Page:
Core Team

Asim Zia, SEGS Lab Co-Director
Dr. Asim Zia's research, teaching and outreach activities focus on advancing the sustainability and resilience of integrated socio-environmental systems. He has led NSF, USDA and McArthur foundation funded Team Science projects aimed at developing computational models of Social Ecological Systems, Complex Adaptive Systems and Coupled Natural and Human Systems. Foresight generated from these computational models is used widely to enable early warnings of systemic risks, design early actions and anticipatory policies, configure governance systems and implement adaptive management. Asim Zia is serving as a Professor of Public Policy and Computer Science in the Department of Community Development and Applied Economics, with a secondary appointment in the Department of Computer Science, at the University of Vermont (UVM). He is Director of the Institute for Environmental Diplomacy and Security (IEDS) and a founding Co-Director of the Social Ecological Gaming and Simulation (SEGS) lab at the UVM.
Dr. Zia's Website
Christopher Koliba, SEGS Lab Co-Director
Dr. Christopher Koliba is the inaugural Director of the University of Vermont (UVM) Office of Engagement (OOE) and a Full Professor in the Community Development and Applied Economics Department at UVM. He is the Co-Director of the Social Ecological Gaming and Simulation (SEGS) Lab, the Associate Director of Vermont EPSCoR, and served as the director of the Master of Public Administration Program from 2002 to 2020. He founded and now directs the Sustainable Development Policy, Economics and Governance Ph.D. Program at UVM. He serves on the Executive Council of the Network of Schools of Public Affairs and Administration and is also a former chair of the Section on Complexity and Network Studies Section of the American Society of Public Administration. He is the lead author of Governance Network in Public Administration and Public Policy (second edition), has published over 80 peer reviewed articles and book chapters, and has served as the principal investigator, co-principal investigator or science leader on over $50 million in grants from federal agencies. His research interests include the governance of critical infrastructure, uses of technology to incent behavior and decision making with applications to economic development, water quality, food systems, energy systems, emergency and disaster response, and sustainable transportation systems.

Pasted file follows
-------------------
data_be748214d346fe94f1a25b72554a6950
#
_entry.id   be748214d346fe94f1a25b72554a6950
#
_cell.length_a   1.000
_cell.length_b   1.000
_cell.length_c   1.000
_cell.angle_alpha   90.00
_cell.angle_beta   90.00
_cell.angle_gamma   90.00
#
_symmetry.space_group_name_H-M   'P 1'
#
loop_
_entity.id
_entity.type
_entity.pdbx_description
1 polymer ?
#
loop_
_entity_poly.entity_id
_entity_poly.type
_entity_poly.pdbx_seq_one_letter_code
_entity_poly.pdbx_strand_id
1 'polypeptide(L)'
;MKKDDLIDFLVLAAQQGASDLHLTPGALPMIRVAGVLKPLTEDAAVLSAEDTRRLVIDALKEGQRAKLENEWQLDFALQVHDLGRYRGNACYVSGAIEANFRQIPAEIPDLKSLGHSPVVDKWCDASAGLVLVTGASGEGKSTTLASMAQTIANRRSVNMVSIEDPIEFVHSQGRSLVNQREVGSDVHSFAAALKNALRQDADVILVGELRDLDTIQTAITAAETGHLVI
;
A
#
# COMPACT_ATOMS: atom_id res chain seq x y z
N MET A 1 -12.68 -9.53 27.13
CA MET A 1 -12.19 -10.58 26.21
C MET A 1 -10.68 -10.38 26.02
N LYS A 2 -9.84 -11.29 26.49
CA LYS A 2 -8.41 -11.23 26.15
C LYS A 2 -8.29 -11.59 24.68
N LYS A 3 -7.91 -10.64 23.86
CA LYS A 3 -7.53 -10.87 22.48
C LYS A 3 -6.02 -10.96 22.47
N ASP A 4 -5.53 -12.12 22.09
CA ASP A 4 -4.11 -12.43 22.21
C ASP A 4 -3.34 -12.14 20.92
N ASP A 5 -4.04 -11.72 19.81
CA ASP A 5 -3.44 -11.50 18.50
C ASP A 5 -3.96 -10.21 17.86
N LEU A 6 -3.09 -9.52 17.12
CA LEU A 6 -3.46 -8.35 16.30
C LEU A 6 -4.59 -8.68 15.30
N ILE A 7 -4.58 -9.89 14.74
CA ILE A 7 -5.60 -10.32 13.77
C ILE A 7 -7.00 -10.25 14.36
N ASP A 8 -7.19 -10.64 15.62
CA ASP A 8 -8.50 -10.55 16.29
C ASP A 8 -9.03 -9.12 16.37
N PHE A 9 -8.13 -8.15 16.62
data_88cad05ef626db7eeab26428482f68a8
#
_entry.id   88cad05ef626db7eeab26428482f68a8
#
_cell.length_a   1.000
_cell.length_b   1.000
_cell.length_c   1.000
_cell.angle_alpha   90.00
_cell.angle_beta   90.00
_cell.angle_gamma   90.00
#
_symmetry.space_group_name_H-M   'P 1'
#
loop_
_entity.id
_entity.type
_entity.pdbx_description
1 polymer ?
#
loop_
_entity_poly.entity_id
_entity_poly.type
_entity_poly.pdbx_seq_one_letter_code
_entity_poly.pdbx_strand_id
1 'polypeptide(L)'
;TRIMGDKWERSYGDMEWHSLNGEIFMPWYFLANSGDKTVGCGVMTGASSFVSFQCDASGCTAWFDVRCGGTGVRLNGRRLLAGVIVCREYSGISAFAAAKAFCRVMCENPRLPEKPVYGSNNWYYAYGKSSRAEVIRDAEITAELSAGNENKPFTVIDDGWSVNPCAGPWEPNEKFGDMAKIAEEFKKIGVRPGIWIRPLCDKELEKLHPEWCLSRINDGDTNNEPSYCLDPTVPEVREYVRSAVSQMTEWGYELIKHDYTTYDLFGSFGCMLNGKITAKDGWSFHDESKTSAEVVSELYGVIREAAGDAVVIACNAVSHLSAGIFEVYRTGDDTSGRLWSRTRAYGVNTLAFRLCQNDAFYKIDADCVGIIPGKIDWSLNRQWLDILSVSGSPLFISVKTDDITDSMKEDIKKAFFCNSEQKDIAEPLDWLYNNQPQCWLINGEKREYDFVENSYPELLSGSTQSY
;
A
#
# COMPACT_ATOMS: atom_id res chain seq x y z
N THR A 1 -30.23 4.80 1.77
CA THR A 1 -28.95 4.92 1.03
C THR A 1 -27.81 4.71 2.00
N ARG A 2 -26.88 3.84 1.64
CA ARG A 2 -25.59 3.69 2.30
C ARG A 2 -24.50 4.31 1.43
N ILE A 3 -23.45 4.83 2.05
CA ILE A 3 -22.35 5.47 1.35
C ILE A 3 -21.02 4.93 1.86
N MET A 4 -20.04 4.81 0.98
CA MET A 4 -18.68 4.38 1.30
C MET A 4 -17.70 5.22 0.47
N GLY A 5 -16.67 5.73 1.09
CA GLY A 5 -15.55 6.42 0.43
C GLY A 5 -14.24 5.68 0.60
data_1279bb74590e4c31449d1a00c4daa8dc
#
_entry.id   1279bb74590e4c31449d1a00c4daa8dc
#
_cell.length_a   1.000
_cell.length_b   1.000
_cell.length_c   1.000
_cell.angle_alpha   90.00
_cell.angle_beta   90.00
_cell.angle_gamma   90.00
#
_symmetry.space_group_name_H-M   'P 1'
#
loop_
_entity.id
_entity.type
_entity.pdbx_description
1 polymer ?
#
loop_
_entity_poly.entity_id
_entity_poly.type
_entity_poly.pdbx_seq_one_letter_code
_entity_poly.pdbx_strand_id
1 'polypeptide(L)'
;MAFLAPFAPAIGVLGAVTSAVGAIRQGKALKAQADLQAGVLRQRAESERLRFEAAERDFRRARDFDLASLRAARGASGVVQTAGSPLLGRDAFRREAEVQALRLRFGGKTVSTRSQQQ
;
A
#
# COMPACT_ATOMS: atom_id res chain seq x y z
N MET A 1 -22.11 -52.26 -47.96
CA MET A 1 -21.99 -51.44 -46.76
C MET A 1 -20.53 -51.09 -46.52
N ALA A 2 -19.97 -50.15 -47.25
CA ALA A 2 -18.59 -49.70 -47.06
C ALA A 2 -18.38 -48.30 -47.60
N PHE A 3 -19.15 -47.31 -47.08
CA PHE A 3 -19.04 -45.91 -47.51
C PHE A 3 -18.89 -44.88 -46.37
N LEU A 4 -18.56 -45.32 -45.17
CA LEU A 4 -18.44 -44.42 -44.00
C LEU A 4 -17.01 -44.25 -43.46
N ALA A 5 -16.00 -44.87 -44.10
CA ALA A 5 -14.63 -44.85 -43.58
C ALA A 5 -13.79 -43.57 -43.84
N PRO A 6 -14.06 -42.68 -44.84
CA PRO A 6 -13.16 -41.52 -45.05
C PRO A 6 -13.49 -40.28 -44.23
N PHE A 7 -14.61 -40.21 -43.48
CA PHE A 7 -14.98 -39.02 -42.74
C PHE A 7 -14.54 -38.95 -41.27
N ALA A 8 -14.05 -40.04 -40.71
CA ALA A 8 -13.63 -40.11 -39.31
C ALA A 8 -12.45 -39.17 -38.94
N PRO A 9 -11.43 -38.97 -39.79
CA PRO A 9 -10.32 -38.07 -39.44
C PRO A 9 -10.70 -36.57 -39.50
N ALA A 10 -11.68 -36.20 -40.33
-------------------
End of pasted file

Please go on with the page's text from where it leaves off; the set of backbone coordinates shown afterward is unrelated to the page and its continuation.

Dr. Koliba's Website
Scott Merrill, SEGS Lab Managing Director
Dr. Scott Merrill is a Research Assistant Professor in the Plant and Soil Science Department and Managing Director of the SEGS lab. He is a systems ecologist with research spanning a wide range of both natural ecosystems and social-ecological systems. Projects include examining dynamics of change within pest-crop agroecosystems including aspects of climate change, examining ways to nudge human behavior to help protect the health of our livestock herds, and looking at factors motivating behavior that affects water quality in the Lake Champlain watershed. In the SEGS lab, he uses experimental gaming as a novel technique for collecting data to examine decision making in social-ecological systems. An important goal of this work is the creation of applicable and predictive models to inform best management practices.
Dr. Nick Cheney is a Research Assistant Professor in the Department of Computer Science, and a member of the Vermont Complex Systems Center and Director of the UVM Neurobotics Lab. His research is in machine learning and artificial intelligence, with specialties is artificial neural networks and robotics. In the SEGS lab, he uses tools from machine learning and data science to help analyze human behavior and decision making, while also developing automated decision making systems to more systematically interrogate and understand the optimal decision making processes in a given scenario.
Dr. Cheney's Website
Dr. Trisha Shrum is a behavioral and environmental economist who uses modeling and experimental methods to better understand human behavior related to environmental policy, climate change, and natural resource management. She co-founded a non-profit organization called DearTomorrow which arose from her research on climate change behavior. She brings her experience as a social entrepreneur to the courses she teaches on Community Entrepreneurship..
Dr. Shrum's Website

Steven Exler is the Technologist for the Vermont EPSCoR group. His work includes application design and development as well as staff support. He holds a M.S. degree in Computer Systems Management from the University of Maryland.
Scott Turnbull is a software engineer accomplished in the creation of integrated software solutions for complex systems. Scott has recently participated in research into applications and impacts of precision agriculture, and modeling of national food supply security with regards to Ecology and Evolution of Infectious Diseases. Previous research was with Vermont EPSCoR in the Basin Resilience to Extreme Events and the Research on Adaptation to Climate Change.